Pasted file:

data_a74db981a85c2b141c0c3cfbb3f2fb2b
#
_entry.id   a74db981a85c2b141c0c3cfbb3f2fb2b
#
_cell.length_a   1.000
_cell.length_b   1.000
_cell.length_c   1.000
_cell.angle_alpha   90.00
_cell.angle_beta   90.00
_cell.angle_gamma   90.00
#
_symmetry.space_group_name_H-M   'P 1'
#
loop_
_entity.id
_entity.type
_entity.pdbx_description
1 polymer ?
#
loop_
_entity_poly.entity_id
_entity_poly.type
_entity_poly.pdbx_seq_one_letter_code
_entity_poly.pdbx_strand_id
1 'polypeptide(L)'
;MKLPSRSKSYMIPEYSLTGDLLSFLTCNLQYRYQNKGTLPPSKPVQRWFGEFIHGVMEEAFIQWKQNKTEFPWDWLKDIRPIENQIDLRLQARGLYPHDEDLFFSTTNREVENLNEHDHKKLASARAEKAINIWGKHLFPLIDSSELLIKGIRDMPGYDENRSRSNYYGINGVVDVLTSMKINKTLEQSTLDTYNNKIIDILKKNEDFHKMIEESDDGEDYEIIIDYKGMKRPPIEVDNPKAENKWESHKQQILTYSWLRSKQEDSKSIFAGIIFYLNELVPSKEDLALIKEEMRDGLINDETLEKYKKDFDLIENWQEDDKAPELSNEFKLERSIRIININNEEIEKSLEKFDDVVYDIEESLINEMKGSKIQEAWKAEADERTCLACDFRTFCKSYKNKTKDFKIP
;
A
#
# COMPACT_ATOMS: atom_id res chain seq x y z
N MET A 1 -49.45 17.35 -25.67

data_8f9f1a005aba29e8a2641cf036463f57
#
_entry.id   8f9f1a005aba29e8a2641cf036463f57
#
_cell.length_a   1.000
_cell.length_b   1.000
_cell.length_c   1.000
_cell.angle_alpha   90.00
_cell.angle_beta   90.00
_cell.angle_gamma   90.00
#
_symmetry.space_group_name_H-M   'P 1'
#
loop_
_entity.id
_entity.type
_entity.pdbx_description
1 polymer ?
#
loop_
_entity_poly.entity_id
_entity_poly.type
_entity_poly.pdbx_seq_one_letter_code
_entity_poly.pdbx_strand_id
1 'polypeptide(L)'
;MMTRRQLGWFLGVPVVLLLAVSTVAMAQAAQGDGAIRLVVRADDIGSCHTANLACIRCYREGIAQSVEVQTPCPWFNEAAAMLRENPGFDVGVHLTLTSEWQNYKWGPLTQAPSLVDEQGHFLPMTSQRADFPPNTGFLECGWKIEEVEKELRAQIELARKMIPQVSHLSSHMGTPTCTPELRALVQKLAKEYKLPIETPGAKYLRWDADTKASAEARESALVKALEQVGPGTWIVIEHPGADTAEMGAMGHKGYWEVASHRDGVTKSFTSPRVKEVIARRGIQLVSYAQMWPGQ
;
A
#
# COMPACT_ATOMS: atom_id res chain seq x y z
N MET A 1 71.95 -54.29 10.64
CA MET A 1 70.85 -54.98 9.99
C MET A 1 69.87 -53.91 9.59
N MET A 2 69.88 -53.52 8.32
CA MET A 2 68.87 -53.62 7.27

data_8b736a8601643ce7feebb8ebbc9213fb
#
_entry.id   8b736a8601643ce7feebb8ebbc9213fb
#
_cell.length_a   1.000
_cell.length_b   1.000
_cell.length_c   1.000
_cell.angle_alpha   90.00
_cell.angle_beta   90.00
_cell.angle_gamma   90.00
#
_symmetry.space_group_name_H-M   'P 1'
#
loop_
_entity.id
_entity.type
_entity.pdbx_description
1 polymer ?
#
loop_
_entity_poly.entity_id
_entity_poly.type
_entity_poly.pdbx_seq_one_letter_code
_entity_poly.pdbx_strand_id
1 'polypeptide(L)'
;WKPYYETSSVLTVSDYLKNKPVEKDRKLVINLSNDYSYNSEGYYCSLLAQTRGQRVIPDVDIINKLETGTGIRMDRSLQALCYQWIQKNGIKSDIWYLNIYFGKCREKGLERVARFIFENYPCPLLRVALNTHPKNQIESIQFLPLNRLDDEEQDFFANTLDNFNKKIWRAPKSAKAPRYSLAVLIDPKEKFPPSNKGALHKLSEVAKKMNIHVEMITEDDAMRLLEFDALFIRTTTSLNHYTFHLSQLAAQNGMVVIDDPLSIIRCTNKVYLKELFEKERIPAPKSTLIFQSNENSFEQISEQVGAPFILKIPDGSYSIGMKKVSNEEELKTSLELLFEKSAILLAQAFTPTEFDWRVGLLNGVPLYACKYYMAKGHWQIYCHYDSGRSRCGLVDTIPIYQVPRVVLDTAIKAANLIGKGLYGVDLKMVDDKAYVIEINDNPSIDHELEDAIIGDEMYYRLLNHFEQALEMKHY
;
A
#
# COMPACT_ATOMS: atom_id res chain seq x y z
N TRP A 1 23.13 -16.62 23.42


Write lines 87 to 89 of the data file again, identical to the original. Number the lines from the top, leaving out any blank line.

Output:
_entity_poly.entity_id
_entity_poly.type
_entity_poly.pdbx_seq_one_letter_code